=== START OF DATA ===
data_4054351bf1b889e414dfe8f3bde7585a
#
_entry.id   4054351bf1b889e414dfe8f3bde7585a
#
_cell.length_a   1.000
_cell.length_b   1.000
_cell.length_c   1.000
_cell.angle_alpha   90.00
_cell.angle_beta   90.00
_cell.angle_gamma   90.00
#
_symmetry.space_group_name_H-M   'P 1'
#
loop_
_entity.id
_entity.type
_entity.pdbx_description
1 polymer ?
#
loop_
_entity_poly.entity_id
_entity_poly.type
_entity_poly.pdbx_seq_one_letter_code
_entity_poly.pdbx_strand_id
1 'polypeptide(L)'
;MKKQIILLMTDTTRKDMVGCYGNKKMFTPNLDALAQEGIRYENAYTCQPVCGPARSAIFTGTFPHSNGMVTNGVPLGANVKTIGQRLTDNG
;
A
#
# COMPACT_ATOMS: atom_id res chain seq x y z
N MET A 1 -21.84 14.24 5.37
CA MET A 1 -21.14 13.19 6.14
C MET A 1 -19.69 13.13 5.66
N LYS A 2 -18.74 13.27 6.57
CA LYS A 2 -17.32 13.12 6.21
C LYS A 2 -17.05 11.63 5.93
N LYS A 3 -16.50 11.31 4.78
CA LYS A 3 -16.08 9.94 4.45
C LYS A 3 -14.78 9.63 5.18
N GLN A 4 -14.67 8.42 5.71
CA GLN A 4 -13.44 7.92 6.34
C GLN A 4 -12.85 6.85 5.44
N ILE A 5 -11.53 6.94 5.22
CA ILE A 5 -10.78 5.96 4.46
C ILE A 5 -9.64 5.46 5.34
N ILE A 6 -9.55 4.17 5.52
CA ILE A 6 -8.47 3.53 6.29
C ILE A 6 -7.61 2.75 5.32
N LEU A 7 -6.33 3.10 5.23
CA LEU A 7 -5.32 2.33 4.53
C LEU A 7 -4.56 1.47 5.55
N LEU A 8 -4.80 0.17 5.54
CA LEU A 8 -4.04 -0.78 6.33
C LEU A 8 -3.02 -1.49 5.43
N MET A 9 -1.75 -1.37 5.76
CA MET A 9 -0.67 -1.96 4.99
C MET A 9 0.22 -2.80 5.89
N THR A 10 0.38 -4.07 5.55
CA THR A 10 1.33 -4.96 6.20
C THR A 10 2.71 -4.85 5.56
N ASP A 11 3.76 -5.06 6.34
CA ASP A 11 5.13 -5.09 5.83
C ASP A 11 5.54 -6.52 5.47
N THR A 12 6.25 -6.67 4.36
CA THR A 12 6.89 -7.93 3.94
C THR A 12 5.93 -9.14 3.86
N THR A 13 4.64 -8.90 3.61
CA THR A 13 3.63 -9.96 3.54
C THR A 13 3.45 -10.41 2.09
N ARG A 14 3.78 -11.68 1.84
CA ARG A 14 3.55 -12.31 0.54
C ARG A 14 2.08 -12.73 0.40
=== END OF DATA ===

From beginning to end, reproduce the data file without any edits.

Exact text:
data_4054351bf1b889e414dfe8f3bde7585a
#
_entry.id   4054351bf1b889e414dfe8f3bde7585a
#
_cell.length_a   1.000
_cell.length_b   1.000
_cell.length_c   1.000
_cell.angle_alpha   90.00
_cell.angle_beta   90.00
_cell.angle_gamma   90.00
#
_symmetry.space_group_name_H-M   'P 1'
#
loop_
_entity.id
_entity.type
_entity.pdbx_description
1 polymer ?
#
loop_
_entity_poly.entity_id
_entity_poly.type
_entity_poly.pdbx_seq_one_letter_code
_entity_poly.pdbx_strand_id
1 'polypeptide(L)'
;MKKQIILLMTDTTRKDMVGCYGNKKMFTPNLDALAQEGIRYENAYTCQPVCGPARSAIFTGTFPHSNGMVTNGVPLGANVKTIGQRLTDNG
;
A
#
# COMPACT_ATOMS: atom_id res chain seq x y z
N MET A 1 -21.84 14.24 5.37
CA MET A 1 -21.14 13.19 6.14
C MET A 1 -19.69 13.13 5.66
N LYS A 2 -18.74 13.27 6.57
CA LYS A 2 -17.32 13.12 6.21
C LYS A 2 -17.05 11.63 5.93
N LYS A 3 -16.50 11.31 4.78
CA LYS A 3 -16.08 9.94 4.45
C LYS A 3 -14.78 9.63 5.18
N GLN A 4 -14.67 8.42 5.71
CA GLN A 4 -13.44 7.92 6.34
C GLN A 4 -12.85 6.85 5.44
N ILE A 5 -11.53 6.94 5.22
CA ILE A 5 -10.78 5.96 4.46
C ILE A 5 -9.64 5.46 5.34
N ILE A 6 -9.55 4.17 5.52
CA ILE A 6 -8.47 3.53 6.29
C ILE A 6 -7.61 2.75 5.32
N LEU A 7 -6.33 3.10 5.23
CA LEU A 7 -5.32 2.33 4.53
C LEU A 7 -4.56 1.47 5.55
N LEU A 8 -4.80 0.17 5.54
CA LEU A 8 -4.04 -0.78 6.33
C LEU A 8 -3.02 -1.49 5.43
N MET A 9 -1.75 -1.37 5.76
CA MET A 9 -0.67 -1.96 4.99
C MET A 9 0.22 -2.80 5.89
N THR A 10 0.38 -4.07 5.55
CA THR A 10 1.33 -4.96 6.20
C THR A 10 2.71 -4.85 5.56
N ASP A 11 3.76 -5.06 6.34
CA ASP A 11 5.13 -5.09 5.83
C ASP A 11 5.54 -6.52 5.47
N THR A 12 6.25 -6.67 4.36
CA THR A 12 6.89 -7.93 3.94
C THR A 12 5.93 -9.14 3.86
N THR A 13 4.64 -8.90 3.61
CA THR A 13 3.63 -9.96 3.54
C THR A 13 3.45 -10.41 2.09
N ARG A 14 3.78 -11.68 1.84
CA ARG A 14 3.55 -12.31 0.54
C ARG A 14 2.08 -12.73 0.40